My week has been filled with reference checks. Giving references. Taking references. Four references for one candidate and still no offer. One reference for a candidate with an immediate offer. Nominated referees not returning messages. Un-nominated referees begrudgingly giving references. Extra long references peppered with drilling-down questions thrown up by psychometric assessments. Quick and easy nudge-nudge-wink-wink “off the record” references.
One of two things is happening here. We’re either:
a) taking our pre-employment screening far more seriously than other countries and benefiting from a more well-informed decision-making process
b) failing to trust our instincts as recruiters and indulging clients’ inability to make their mind up
We take a lot of UK references due to the types of candidates we typically place, and it’s now more often than not that the referees are refusing to give verbal references, instead passing us onto HR for the dreaded and pointless “confirmation of work dates” reference.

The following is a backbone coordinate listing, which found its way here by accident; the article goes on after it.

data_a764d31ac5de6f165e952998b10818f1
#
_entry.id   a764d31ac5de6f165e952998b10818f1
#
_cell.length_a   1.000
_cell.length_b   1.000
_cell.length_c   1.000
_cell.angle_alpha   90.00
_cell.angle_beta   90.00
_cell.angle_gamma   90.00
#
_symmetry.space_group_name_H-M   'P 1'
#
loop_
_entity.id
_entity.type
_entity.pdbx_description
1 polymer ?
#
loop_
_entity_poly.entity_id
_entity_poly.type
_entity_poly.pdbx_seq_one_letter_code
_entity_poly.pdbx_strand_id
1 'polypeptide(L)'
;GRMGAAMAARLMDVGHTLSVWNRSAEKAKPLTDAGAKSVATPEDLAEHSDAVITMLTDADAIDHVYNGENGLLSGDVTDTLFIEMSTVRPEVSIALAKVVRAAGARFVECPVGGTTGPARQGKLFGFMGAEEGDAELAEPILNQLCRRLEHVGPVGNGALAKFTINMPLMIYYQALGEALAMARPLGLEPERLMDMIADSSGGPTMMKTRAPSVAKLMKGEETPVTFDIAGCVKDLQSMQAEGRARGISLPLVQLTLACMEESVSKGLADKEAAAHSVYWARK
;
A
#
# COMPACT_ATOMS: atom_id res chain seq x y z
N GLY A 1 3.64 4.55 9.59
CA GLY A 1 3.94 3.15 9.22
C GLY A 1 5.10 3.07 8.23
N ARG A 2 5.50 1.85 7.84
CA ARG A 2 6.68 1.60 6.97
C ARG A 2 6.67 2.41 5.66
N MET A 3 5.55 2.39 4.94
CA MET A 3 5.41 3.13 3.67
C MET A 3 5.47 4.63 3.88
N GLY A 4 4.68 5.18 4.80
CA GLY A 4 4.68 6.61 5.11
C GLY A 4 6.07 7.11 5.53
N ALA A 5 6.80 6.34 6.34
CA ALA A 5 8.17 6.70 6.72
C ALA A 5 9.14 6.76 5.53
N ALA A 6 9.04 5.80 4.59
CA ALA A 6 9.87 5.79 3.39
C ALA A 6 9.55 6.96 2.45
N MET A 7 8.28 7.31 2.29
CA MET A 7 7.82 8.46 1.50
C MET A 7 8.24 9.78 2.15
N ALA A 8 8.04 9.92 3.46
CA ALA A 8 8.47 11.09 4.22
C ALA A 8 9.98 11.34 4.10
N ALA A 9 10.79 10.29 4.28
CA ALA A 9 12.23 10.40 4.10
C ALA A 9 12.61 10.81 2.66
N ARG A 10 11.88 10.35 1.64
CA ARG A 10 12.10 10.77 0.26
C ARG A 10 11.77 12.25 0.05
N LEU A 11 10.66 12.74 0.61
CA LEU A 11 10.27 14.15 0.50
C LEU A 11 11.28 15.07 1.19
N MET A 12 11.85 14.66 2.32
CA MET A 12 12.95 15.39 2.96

The American who sits beside me tells me that most employers in the US don’t even bother taking formal references any more. Referees are so wrapped up in fear of litigation that they’re never likely to give an honest appraisal anymore, so most employers have stopped bothering to ask.
This mindset has even manifested itself into a lawsuit against LinkedIn, with a bunch of jobseekers seeking to blame LinkedIn’s new “Reference Search” feature for their inability to secure gainful employment.
I think references are instructive and, if regarded in the proper way, useful tools to learn how best to manage and motivate your new employee. I struggle with the concept that a hiring decision should be based wholly upon them, though. Especially when the process of chasing referees can delay and sometimes jeopardise the recruitment process. I guess we’re fortunate to live in a part of the world where people are still willing to be open and transparent and give useful feedback on candidates in verbal reference checks.
But, as we typically follow the business trends of larger Western economies a few years behind, I imagine the days of the formal verbal reference check are numbered. Make hay while the sun shines, but get better at learning to trust your instincts. The days where you can ask others to make your mind up for you won’t be around for too much longer.